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How Accurate Are The Coordinates From One Gps To Another?

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Is this just me or does everyone run into this while geocaching? I'm using a Garmin eTrex Vista Cx in south Florida. Some coordinates bring me right on top of the cache within a few feet, then others can be way off 15 ft or more away. Some I never find, even after a good search of the area. Was I even in the right area?


Things I have thought of that maybe part of the problem:

People not all using True or Magnetic north settings on their GPS's.

One brand to another brand of GPS's.

High end GPS's compared to lower end.


While trying to figure this out. I tried a feature on my GPS called Average. I would set the GPS down and let it work for a minute. This seems to improve the accuracy of the coordinate before I save it in my GPS. I am able to go right back to that same spot within a few feet. Do all GPS's work this way when testing there own coordinates?


From reading some other post I guess I should be happy getting as close as I am, but I am trying to figure out why this happens and how I maybe to tighten that 15 ft or 20 ft variation, or how to best search for these types of caches. I try walking away and around stopping at times to see were the arrow is pointing, this helps sometimes. Any other ideas?


I have thought of placing a cache and ask the finders to also log the coordinates and type of GPS they have at that same spot so I can see how they compare. Has anyone ever tried that?

Edited by SKUNK APE
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I have thought of placing a cache and ask the finders to also log the coordinates and type of GPS they have at that same spot so I can see how they compare. Has anyone ever tried that?

I did a cache in Ohio that asked for that information when you logged the cache.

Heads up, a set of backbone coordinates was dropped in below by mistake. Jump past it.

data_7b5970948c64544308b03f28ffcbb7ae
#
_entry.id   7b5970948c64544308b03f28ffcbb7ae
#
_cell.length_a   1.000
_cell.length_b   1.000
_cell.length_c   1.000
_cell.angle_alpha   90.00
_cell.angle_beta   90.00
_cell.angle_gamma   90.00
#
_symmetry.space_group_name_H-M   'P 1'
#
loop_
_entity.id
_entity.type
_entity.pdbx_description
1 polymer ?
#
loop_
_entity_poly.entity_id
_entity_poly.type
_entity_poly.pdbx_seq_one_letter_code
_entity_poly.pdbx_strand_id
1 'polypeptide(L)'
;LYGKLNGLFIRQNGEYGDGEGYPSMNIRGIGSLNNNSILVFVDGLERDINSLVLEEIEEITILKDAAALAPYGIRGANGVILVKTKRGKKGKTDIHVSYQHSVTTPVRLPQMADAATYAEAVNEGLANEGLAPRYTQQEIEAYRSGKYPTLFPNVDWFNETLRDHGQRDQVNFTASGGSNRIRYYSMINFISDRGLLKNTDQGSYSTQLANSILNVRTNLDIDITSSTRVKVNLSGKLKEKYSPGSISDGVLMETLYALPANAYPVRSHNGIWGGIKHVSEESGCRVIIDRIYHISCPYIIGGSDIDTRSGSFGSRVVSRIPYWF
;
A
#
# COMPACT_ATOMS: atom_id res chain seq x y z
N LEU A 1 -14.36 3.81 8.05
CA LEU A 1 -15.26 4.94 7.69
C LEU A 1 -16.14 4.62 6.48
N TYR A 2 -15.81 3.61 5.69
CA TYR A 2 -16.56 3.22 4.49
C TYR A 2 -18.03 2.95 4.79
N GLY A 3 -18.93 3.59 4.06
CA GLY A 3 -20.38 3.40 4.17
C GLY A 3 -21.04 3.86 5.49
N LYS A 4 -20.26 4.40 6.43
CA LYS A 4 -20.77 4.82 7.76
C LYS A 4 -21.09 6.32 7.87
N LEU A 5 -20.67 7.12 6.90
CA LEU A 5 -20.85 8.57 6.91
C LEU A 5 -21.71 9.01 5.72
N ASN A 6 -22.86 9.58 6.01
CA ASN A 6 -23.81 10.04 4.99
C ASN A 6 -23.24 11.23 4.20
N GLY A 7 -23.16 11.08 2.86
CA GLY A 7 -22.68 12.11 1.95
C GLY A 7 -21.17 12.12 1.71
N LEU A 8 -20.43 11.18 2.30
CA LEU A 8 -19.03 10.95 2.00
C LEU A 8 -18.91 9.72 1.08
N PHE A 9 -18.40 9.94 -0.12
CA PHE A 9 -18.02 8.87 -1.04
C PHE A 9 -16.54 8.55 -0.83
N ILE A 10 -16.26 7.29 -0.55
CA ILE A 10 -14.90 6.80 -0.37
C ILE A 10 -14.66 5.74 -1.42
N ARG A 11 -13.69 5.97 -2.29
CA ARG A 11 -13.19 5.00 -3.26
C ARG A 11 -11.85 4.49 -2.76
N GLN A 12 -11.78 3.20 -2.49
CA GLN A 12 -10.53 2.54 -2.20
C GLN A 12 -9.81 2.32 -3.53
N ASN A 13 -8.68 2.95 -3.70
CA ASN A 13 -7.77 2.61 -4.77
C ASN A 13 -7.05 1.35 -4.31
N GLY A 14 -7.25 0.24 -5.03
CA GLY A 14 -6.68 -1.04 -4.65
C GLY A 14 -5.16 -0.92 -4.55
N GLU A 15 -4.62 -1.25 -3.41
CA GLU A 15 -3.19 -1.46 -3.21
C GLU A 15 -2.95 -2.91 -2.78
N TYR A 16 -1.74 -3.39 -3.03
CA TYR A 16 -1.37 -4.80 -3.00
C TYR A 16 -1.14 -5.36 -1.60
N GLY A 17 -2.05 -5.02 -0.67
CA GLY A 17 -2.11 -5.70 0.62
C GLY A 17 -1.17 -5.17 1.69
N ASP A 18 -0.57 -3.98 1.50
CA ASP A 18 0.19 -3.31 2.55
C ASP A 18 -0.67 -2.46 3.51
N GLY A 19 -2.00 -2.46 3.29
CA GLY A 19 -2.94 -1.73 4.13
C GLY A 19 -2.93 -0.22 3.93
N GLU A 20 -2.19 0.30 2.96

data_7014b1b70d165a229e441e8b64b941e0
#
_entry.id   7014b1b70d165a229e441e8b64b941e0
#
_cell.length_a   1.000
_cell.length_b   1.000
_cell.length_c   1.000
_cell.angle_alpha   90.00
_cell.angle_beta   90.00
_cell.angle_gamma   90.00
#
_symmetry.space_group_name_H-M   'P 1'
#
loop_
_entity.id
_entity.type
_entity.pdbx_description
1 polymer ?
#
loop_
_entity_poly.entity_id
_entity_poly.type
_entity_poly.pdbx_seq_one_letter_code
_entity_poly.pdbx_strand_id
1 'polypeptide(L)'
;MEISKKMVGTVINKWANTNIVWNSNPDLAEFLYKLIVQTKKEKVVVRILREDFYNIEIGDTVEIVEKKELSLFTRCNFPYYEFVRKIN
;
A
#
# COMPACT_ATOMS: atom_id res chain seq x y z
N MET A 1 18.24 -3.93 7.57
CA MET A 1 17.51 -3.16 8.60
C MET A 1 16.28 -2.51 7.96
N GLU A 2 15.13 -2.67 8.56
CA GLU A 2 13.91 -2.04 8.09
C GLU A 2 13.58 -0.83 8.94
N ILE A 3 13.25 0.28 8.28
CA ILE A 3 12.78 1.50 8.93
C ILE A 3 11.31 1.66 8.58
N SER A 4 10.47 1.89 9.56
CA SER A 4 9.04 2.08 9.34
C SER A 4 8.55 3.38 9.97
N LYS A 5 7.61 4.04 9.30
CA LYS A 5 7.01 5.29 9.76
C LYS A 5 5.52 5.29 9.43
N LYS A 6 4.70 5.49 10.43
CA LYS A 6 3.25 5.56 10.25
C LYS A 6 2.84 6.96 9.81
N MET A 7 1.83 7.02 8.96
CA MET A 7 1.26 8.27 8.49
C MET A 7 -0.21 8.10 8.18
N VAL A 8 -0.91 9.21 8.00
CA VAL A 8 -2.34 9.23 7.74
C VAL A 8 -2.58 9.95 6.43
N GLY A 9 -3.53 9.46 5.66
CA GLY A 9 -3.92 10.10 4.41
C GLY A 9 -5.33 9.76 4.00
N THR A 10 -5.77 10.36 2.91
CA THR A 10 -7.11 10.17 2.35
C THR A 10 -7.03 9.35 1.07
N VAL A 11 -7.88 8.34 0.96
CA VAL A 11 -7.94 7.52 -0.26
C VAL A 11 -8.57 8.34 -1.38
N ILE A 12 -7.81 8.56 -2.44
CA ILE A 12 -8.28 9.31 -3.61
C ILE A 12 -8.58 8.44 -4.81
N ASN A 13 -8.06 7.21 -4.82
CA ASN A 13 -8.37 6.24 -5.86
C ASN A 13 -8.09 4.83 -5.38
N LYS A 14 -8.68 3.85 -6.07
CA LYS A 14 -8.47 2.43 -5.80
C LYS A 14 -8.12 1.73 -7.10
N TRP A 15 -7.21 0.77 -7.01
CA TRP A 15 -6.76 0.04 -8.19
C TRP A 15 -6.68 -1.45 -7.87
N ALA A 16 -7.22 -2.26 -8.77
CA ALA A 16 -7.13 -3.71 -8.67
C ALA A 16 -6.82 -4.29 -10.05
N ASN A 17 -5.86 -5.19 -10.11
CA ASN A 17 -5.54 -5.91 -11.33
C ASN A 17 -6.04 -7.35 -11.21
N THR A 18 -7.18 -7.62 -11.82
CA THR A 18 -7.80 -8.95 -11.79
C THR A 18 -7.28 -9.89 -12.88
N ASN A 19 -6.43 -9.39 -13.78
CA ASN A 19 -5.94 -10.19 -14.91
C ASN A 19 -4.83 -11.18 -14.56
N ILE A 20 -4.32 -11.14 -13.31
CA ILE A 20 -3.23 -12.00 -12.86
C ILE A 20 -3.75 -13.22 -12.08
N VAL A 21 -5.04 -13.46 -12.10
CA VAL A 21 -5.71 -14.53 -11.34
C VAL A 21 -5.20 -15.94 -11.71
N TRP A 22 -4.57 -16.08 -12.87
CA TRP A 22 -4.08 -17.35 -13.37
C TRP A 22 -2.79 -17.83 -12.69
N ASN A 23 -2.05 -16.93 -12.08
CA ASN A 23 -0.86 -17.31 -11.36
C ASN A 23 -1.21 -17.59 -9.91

We used to have matching eTrex Legends, and our coords would be fairly consistently 3 feet different from each other. We thought that was interesting.

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I used to cache with a Magellan SporTrak Pro while my caching partner was using a Garmin GPS V. Though we approached the cache differently because of the way our GPS's worked we would eventually end up within 6' of each other.


We did find that even though we were very close together that it did not mean we were close to the cache. Sometimes the cache owner had inverted some of his numbers. In one case making us more that 1/2 mile off. We never would have found that cache if a previous hunter had not somehow found the cache and left corrected coordinates.


I have also heard of cachers purposely giving incorrect coordinates in order to increase the challenge. You don't want me to get banned so I won't tell you what I think of that.


I also think that sometimes a hider will not let his GPS sit long enough to get the best coordinates when he is setting up his new cache.

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From reading some other post I guess I should be happy getting as close as I am, but I am trying to figure out why this happens and how I maybe to tighten that 15 ft or 20 ft variation,


You can't. All consumer grade units are only accurate to 15-20 feet in most conditions. You may be able to get a bit better under perfect conditions, but that's not the norm.